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- Setting Sights on Creating Change
- CTX? Never Heard of It: Part 2
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- Clinical Experience with Lifitegrast
- OSD in 2017: A Device Summary
- Level 3 Dry Eye Treatments: Scleral Lenses
- The Pyramids of Dry Eye Disease: A Simplified Model to Guide DED Management
- Tips for Novice Scleral Lens Fitters
- The Role of OCT in the Comprehensive Optometry Office
- AMD Monitoring at Home
- Choices Matter in Postoperative Inflammation
- Ocular Manifestations of Graft vs. Host Disease
- From Naysayer to Believer: Using PERG to Diagnose Early Glaucoma
- A New Low Vision Tool
- Introduction: AOC’s Last Waltz
- From 2010: Hordeolum and Chalazion
- From 2011: Capitalizing on Growth Categories
- From 2012: Taking Ownership of Ocular Allergies
- From 2016: Take Care of the Ocular Surface in Glaucoma
- From 2017: Scleral Lenses: From the Renaissance to the 21st Century
- Alternative Treatment Leads to Personal, Professional Growth
- Optometry and Diabetes: Beyond the Exam Room
- Clinical Experience Shapes the Educational Experience
- Get to Know Leslie O’Dell, OD, FAAO
If there is one certainty in optometry today, it is the limitless opportunities we have to continue to transform our profession. We will face many hurdles to accomplish our goals–challenges that I am energized to take on, together with each and every doctor and student of optometry, in my role as President of the American Optometric Association (AOA). The AOA and all its affiliates take every opportunity to defy the status quo and push to expand optometric scope of practice and our ability to deliver the best in primary eye health and vision care for Americans.
Advocacy is the key to that expansion, and we work at it every day. In our collective efforts, we use every tool we can, from our education and skills to our multisector relationships and influence, to push the envelope and succeed. This year we added a new instrument to our arsenal: the AOA’s Health Policy Institute (HPI). Many of us know the facts and understand the implications of changing policy and governance, but with the HPI we now have a structure to analyze trends, weigh evidence, and map out policy decisions that will affect the value of the health care services we provide and the way we deliver high-value care to patients.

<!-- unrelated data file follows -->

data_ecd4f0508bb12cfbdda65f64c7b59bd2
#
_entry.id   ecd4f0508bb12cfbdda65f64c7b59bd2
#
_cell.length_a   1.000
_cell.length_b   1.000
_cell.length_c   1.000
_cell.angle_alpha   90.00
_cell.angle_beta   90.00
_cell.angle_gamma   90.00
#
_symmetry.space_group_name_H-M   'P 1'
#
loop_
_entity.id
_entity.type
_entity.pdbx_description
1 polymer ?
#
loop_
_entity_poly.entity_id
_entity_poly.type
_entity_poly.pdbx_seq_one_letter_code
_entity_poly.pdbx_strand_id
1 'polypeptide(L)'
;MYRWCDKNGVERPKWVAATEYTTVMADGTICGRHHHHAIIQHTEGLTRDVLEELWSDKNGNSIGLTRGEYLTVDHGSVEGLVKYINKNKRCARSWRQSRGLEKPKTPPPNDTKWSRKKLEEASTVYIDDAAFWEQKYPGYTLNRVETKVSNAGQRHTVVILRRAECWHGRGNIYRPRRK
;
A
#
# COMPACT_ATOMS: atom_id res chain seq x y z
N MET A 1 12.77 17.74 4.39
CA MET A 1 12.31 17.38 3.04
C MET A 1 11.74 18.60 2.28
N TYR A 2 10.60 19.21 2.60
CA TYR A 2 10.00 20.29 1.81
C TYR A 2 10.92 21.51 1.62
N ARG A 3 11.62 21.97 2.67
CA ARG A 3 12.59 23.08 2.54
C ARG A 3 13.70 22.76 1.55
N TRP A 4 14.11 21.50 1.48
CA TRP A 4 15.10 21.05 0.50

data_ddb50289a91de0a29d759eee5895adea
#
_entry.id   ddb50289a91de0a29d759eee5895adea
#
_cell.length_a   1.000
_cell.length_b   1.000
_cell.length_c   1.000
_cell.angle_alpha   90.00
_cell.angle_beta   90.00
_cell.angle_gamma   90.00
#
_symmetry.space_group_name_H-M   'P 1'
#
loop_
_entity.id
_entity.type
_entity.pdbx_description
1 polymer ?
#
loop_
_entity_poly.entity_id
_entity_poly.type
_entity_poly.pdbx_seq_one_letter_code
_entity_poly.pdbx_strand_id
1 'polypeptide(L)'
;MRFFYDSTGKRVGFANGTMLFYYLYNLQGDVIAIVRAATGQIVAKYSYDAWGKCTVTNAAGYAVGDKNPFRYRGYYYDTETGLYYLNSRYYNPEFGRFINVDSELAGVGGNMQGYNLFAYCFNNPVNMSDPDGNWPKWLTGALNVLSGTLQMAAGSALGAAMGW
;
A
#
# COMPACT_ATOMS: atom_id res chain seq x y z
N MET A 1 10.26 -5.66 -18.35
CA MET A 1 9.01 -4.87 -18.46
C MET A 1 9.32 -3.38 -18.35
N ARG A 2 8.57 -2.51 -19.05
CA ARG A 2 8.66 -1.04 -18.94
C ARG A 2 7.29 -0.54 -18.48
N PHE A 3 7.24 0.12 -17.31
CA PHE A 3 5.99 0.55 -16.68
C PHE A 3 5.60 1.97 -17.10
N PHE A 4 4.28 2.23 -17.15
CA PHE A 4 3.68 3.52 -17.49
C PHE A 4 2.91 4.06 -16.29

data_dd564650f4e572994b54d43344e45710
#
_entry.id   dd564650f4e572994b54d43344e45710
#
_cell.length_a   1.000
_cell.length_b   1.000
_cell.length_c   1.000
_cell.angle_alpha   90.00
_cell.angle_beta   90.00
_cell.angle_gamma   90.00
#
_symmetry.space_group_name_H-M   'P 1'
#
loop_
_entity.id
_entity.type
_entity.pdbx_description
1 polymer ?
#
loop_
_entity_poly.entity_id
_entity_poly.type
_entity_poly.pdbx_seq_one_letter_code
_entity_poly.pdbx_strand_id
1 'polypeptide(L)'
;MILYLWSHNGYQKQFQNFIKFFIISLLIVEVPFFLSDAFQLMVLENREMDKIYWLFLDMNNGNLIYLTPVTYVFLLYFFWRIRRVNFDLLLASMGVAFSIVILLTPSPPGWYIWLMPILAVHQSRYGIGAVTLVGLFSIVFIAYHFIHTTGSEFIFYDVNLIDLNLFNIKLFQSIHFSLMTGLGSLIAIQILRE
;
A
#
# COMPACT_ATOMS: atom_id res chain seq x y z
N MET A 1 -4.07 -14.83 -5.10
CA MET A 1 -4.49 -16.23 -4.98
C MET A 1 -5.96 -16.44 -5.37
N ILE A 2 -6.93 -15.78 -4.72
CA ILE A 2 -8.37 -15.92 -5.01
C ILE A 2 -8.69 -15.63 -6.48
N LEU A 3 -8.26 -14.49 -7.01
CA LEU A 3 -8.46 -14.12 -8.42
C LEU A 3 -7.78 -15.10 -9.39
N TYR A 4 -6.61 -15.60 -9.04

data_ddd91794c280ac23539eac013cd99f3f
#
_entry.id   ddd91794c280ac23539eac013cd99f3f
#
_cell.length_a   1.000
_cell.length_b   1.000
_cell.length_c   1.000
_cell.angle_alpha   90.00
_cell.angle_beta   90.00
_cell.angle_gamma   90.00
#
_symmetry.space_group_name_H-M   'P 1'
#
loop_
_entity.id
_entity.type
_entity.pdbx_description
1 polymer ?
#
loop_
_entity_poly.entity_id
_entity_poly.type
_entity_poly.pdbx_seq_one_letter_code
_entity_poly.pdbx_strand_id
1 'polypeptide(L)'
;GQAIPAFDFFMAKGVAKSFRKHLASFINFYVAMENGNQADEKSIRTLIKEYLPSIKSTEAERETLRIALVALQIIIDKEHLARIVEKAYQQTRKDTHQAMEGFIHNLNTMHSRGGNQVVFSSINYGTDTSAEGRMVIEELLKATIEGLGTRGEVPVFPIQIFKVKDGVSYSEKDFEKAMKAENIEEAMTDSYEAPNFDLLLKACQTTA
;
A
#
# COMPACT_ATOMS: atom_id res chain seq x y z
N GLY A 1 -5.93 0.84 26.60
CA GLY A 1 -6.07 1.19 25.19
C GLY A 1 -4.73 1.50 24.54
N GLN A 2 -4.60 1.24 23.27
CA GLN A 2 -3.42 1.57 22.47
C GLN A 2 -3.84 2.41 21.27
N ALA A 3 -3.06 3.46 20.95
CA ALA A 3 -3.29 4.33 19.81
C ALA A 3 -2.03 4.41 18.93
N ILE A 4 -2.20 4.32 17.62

We are not the first professional association to establish a think tank inside the Washington beltway, but we instantly filled a void by establishing the HPI as the leader in eye health and vision care policy. On its own, optometry may seem to be a small profession, but we deliver more than two-thirds of the primary eye health care in America. By bringing experts together from inside and outside of the profession, we can work judiciously to assess information and evidence and use that insight to guide policy development. This will help provide direction for decision-making and allow us to create tools to implement policies that will enhance access to care and support the breadth of our advocacy efforts at the national and state levels, from scope to education to the direction and impact of future technologies on patient care.
Through this expanded focus, the HPI will provide perspectives and insights that will prove beneficial for ophthalmic practice and the greater house of medicine. As the voice of optometry, the AOA has a large and influential position in the world of eye care, but HPI will enable us to make our voices heard in the broader health policy realm and to drive positive results for our members and, more important, our patients.
To win in Washington and in state capitals around the country, we need this credible institution and voice to provide more information to the public and policymakers about eye health and vision care and how policies can affect access, cost, delivery, and outcomes of those services. Our academic institutions focus more on clinical research than policy research. The HPI is a scalpel that we can use to target key topics quickly and get meaningful results as we set our sights on the progress sought by our profession, our patients, and the public at large.
We anticipate tackling a wide range of issues with the HPI. Already, we have asserted positions regarding access to care, children’s vision, Medicare Advantage rules, and optometry’s role in disaster relief. I am excited to report that, with the constant change in our health care governance and system, you can anticipate much more coming through the HPI pipeline.
The AOA already punches above its weight in the health law and policy battles in Washington and state capitals. The AOA’s HPI will further advance our efforts and support our advocacy goals and priorities. It will be a vital force to support our continued efforts in the increasingly turbulent world of health care policy.
To learn more about the briefs that the HPI has put forth to date, or for more information, visit www.aoa.org/hpi.
Christopher J. Quinn, OD
• President, American Optometric Association; adjunct faculty, Pennsylvania College of Optometry, State University of New York, New England College of Optometry, University of California at Berkeley, and Ohio State University
• Owner and president, Omni Eye Services, multiple locations in New Jersey